Why focus on circularity?
“We need tools to build better futures – and circular construction is one tool”. That is the way one partner crystallized the idea of the Nordic Networks for Circular Construction consortium. Circular construction doesn’t solve everything, but it holds a strong promise to mitigate environmental crises, to support health and to save the cultural heritage of the built environment
In this consortium we understand the circular economy as an economic model based inter alia on sharing, leasing, reuse, repair, refurbishment and recycling, in an (almost) closed loop, which aims to retain the highest utility and value of products, components and materials at all times. That is an EU (2016) definition for the circular economy which in the construction and real estate industry means maintaining and increasing the value in the built environment. There are various means to do that: New business models, enhanced productions, digital tools and people’s lifestyle actions. All of these are needed to create a systemic shift.
Circularity requires a systemic and cultural shift
The ability to transform the linear model into a circular one in the built environment arises from systemic thinking. This transformation requires re-thinking of the whole building chain: from planning and construction to maintenance and use of buildings. If spaces are at the core of the systemic view, construction and real estate businesses are not separate, but work together to provide space, either new or already existing. This requires a cultural shift. The built environment has to be considered as a whole. There is a concept that describes this approach — baukultur.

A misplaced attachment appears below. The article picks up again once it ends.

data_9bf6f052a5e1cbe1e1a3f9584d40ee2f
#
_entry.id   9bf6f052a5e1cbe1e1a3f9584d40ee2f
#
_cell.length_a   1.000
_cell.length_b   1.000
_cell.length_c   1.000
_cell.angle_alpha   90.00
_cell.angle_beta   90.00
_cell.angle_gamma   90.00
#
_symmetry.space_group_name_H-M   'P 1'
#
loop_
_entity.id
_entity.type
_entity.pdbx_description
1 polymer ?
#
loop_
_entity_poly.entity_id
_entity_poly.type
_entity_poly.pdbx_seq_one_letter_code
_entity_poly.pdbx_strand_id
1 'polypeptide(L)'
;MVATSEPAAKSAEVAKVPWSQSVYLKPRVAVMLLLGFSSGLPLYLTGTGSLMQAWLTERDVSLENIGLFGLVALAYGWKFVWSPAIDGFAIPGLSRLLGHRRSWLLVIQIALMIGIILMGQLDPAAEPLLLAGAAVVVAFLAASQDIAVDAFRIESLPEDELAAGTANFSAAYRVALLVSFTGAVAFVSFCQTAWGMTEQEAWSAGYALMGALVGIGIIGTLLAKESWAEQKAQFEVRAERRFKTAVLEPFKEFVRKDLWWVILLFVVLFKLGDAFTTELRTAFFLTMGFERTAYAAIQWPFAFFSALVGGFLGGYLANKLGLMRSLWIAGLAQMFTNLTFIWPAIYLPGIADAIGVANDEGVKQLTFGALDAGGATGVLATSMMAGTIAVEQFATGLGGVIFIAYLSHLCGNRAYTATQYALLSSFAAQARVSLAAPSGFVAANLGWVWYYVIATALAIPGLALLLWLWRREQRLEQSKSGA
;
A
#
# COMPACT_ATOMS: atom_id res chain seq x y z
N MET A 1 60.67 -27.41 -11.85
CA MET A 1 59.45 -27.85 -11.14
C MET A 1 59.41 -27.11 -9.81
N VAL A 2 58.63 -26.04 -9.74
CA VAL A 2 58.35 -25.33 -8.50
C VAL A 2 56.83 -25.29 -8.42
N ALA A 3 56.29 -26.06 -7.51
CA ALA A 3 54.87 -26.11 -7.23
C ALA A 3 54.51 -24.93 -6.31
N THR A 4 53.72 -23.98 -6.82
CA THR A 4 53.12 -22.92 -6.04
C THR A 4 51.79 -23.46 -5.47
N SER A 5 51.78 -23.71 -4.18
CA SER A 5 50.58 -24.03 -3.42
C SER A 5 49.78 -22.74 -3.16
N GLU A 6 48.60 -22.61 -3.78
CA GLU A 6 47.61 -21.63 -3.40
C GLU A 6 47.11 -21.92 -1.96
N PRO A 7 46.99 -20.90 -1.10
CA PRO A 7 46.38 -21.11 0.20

Often circularity in the built environment is considered from the perspective of materials. How to reuse building materials? How to construct new buildings from recycled materials? Which parts are easy to repair and recycle? However, even more important is to think how existing buildings could be better utilized or retrofitted to serve new purposes. Existing buildings also have a significant value as cultural heritage. That perspective is often neglected when the built environment is considered from the perspective of efficiency. In this consortium, we want to emphasize the role of cultural heritage and think of it as a key concept in circular construction.
Well-being for people and the planet
Circular economy offers a promise to increase the well-being of the planet and people while staying within the physical limits and planetary boundaries. Circular construction is, therefore, one available engine for community and social well-being, as well as for planetary well-being. Baukultur also promotes and enhances well-being. Since the built environment has direct impacts on people’s well-being, it is important to take the environmental qualities and means of new construction into account. Construction should not only act as a driver of economic growth, but it should also increase well-being. And it can.
The Nordic Network for Circular Construction consortium aims at accelerating the implementation of the best practices of circular economy in the Nordic construction sector.